A lot of people will begin the year with a pledge to get in shape and improve their health.
Those are worthy goals — but ones that, from the fitness guru messages, workout DVDs and self-help and health books on the shelves, appear to be harder than it should be.
So let's start the year with a simple formula: calories = weight. It doesn't matter whether your calories come from sausage, bread, watermelon or latte after latte. Calories equal weight. If you consume more calories than you burn, you gain weight.
Cut your calories, you lose weight.
Boost your metabolism with exercise, burn more calories and feel better, and lose weight.
Now, having said that, realize that not all food is equal. Some food has a higher nutritional value than other food. The key is to eat food with a higher nutritional density: you can consume fewer calories while still ingesting the vitamins and minerals you need to stay healthy. Make sure your plate has a good balance of color and texture.
Don't diet! "Diet" translates to "deprivation." Instead, increase the amount of healthy food you eat every day and decrease the food with little nutritional value — but don't deny yourself your favorite treats. Rather, allow yourself a taste from time to time. You don't have to have a sundae every night, but a spoonful or small scoop of strawberry ice cream (or better: ice cream with fresh strawberries, or frozen yogurt with fruit) a couple of times a week will curb your cravings and won't cost you all that much.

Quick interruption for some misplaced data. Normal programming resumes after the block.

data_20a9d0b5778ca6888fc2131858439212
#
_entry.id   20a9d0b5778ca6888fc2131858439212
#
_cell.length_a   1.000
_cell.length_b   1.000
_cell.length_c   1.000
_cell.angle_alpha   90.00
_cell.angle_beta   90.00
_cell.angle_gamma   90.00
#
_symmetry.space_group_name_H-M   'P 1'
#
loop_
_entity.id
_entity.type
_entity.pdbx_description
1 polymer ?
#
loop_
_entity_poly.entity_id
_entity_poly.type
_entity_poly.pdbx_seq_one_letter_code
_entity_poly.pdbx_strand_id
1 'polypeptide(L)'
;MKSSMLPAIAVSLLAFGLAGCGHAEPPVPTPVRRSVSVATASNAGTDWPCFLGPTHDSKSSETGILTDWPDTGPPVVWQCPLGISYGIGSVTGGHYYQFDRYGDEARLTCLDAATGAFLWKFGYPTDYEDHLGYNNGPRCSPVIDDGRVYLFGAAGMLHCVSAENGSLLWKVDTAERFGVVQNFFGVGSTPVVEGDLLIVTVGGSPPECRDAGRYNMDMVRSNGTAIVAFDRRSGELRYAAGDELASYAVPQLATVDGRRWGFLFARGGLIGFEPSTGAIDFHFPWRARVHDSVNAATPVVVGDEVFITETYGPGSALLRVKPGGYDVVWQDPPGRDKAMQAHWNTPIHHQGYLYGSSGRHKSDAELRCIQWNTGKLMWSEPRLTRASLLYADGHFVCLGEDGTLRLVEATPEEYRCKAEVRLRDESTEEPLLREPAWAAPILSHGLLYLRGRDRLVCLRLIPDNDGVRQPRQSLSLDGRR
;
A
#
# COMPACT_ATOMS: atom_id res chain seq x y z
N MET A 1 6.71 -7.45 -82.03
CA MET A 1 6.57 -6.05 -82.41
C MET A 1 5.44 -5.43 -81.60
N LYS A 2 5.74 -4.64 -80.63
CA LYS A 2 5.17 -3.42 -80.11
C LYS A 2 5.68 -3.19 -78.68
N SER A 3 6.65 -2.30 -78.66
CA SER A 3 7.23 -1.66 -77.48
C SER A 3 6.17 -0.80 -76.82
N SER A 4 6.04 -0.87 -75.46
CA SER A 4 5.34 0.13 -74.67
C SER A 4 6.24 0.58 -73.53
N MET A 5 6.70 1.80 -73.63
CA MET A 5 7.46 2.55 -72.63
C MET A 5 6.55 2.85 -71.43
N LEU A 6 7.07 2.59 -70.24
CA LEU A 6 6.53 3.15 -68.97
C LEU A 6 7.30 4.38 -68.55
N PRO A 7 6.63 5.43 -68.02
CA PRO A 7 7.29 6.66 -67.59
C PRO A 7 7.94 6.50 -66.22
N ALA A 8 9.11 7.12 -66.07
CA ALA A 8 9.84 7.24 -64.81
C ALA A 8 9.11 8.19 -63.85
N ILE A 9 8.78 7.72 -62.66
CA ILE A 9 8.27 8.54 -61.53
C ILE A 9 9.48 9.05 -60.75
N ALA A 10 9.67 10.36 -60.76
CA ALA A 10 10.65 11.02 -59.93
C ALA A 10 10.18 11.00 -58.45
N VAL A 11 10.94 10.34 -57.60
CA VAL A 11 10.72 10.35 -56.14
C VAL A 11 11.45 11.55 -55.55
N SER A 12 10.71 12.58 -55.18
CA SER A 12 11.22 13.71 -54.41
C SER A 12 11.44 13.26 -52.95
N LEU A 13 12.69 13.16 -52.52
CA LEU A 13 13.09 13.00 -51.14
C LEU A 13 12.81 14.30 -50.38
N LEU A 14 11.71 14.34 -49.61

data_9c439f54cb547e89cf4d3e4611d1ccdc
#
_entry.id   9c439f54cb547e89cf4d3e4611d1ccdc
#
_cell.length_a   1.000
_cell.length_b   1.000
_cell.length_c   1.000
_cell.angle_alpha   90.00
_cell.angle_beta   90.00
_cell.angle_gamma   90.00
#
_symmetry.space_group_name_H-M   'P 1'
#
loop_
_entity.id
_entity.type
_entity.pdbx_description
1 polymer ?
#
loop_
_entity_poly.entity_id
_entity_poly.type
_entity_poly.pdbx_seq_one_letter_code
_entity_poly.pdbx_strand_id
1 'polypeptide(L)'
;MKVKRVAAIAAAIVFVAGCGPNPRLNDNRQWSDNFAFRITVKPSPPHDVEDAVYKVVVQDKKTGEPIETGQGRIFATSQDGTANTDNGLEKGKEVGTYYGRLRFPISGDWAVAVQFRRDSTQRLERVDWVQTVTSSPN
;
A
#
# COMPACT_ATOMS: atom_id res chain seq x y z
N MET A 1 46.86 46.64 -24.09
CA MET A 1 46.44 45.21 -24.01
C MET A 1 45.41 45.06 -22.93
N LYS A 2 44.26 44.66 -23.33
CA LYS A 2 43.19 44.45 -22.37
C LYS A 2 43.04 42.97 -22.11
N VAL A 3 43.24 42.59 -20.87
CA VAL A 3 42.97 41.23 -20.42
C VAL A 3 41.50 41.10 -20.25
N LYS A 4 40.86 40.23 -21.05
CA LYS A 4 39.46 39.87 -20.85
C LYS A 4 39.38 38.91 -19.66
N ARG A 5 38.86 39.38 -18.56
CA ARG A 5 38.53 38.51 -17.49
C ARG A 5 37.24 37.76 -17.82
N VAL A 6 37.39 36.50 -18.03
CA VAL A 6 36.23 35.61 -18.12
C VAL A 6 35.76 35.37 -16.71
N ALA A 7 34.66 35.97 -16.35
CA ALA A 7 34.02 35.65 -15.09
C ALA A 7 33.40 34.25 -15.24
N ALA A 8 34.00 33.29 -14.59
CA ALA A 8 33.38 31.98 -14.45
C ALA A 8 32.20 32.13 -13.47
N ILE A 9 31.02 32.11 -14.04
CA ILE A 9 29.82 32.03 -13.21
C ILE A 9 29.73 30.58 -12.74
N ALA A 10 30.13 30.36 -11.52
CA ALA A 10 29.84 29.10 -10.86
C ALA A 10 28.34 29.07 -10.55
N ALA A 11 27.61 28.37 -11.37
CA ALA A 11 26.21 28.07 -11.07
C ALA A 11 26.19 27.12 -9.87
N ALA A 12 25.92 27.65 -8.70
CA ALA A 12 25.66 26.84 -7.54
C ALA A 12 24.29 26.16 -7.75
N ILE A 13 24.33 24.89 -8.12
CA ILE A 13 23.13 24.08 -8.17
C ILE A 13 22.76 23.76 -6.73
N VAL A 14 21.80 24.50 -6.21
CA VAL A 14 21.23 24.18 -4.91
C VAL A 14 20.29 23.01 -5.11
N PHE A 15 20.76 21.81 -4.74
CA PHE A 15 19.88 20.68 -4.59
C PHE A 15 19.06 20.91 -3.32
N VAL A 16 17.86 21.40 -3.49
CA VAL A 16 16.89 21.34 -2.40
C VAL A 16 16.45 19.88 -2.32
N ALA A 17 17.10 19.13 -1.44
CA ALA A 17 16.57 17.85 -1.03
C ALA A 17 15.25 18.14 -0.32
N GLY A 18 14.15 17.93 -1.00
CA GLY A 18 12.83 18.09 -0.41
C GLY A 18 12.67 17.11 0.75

If you're really serious, keep a food diary and write down every single thing you eat — including the sugar in your coffee and those lemon drops you mindlessly consume every time you pass your co-worker's desk to get to the copy room. Once you see what you're really eating, you'll see how to adjust your food consumption accordingly.
So, go take care of yourself. Be honest with yourself, love yourself and put your health first this year. You deserve it.